Tomato is a potential horticultural crop for cultivation due to its high economic value. The tomato (Solanum Lycopersicon L.) was originated in South America and is the second most important vegetable in economic importance and consumption in the world, second only to potatoes. Bioactive substances such as carotenoids (lycopene, β-carotene, and lutein), phenolics (flavonoids, phenolic acid, and tannins), and vitamins (C, E, and B) are obtained by the in natural consumption of fruits. These compounds positively affect health for having anti-inflammatory and anticancer effects and preventing chronic diseases (obesity, diabetes, coronary heart disease, and hypertension).
This book covers state of the art techniques of tomato breeding, and the development of improved varieties with anticipated traits like drought or pest resistance. The book starts with the study that aims to evaluate the effect of an application of increasing manganese (Mn) and boron (B) concentrations added to a nutrient solution on the yielding, the content of macro- and micronutrients in tomato leaves and fruits. Next, it focuses on seed germination in tomato breeding for insect-pest resistance. It also enlightens to tomato production with cover crops in the greenhouse and a multivariate approach to the morpho-agronomic characterization of tomato plants and fruit. In general, the pyrotechnical characterization of plants and fruits of different tomato genotypes is carried out by tests that distinguish the pyrotechnical characteristics using only analysis of variance and mean comparison tests. Studies on the existing relationship among pyrotechnical characteristics, among genotypes, and within genotypes are deficient in the scientific literature. Therefore, the proposed inferences are somewhat superficial.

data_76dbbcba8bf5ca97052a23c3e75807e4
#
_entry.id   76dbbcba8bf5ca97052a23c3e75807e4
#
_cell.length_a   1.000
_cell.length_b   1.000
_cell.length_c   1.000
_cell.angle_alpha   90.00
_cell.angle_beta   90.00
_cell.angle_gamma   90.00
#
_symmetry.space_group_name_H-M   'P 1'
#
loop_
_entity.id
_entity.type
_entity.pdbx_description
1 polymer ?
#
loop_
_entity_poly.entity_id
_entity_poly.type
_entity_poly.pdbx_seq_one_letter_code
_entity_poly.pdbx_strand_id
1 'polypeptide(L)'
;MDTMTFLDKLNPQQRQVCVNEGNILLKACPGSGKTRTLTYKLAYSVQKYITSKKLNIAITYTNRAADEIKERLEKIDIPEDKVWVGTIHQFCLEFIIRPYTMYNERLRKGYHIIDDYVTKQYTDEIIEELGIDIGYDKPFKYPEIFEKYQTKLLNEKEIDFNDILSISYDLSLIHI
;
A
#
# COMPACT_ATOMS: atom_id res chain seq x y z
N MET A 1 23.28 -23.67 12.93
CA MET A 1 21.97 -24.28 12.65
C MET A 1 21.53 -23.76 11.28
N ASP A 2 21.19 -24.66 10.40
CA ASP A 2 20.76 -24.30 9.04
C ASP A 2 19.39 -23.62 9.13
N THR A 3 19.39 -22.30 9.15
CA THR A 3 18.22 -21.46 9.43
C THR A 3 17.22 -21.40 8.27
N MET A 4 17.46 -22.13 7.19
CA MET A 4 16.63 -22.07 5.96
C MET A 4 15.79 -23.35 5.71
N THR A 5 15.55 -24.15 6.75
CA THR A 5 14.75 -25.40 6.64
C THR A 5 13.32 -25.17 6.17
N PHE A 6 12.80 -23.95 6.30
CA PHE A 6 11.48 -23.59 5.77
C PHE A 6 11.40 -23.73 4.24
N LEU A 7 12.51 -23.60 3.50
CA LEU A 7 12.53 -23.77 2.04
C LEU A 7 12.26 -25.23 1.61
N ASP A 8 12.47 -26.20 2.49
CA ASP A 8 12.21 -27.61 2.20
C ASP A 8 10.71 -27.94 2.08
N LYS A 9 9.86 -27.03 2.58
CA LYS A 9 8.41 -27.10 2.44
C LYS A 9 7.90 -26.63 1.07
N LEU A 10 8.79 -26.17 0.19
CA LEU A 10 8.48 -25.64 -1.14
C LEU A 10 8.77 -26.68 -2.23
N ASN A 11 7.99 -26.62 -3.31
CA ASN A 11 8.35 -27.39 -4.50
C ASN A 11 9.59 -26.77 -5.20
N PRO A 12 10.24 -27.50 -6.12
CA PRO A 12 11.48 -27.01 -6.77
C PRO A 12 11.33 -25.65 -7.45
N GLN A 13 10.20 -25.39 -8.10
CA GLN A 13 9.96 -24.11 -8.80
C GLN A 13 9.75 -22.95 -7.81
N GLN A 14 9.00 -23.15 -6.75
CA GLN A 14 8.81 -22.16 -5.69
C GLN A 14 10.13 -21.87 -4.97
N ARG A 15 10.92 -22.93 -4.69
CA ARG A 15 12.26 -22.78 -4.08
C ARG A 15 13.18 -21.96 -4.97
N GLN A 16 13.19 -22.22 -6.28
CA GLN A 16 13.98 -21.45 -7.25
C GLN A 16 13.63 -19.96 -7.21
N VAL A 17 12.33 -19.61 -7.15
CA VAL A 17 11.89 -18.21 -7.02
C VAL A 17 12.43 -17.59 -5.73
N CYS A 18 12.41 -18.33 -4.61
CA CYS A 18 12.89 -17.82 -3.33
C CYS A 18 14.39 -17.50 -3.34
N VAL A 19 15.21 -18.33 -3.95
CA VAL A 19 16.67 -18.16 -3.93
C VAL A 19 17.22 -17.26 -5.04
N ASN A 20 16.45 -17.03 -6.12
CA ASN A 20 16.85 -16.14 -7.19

There are microbes that are beneficial to plants. Among these, rhizobacteria, which functions as plant growth-promoting rhizobacteria (PGPR) such as Pseudomonas spp. and Bacillus sp. can serve as fertilizer. The last 30 years have seen a greater public and research interest regarding the antioxidant properties of tomatoes and human health benefits. On the other hand, tomato accumulates large amounts of nitrate like most vegetables. Ingested nitrate is converted in saliva and gastrointestinal tract to the more toxic nitrite.
Nitrate ions in food are due to the addition of nitrogen fertilizers, decaying plants, and animal manure application to agricultural soils and other organic residues or food additives in canned vegetables. Human and animal exposure to nitrate is exogenous (originating from outside an organism), which mainly occurs from the intake of vegetables and other foods. This book intends to assess the effect of biochar and animal manures on tomato yield and test the impact of soil amendments on tomato fruit composition (nitrates, vitamin C, total phenols, and soluble sugars). The book also focuses on the following themes: grafting and cost implications, rootstock selection and tomato grafting against root-knot nematodes grafting techniques and requirements and graft union formation, fruit quality of grafted plants, and screening of rootstocks against root-knot nematode and identification of markers linked to Mi gene in rootstocks. Tomato rootstock breeding efforts, if coordinated properly, can lead to the production of rootstocks, which can be adapted to specific environments and abiotic stresses. This book will appeal to students and practitioners working in the associated field and, moreover, may provide new concepts and starting topics for future researches.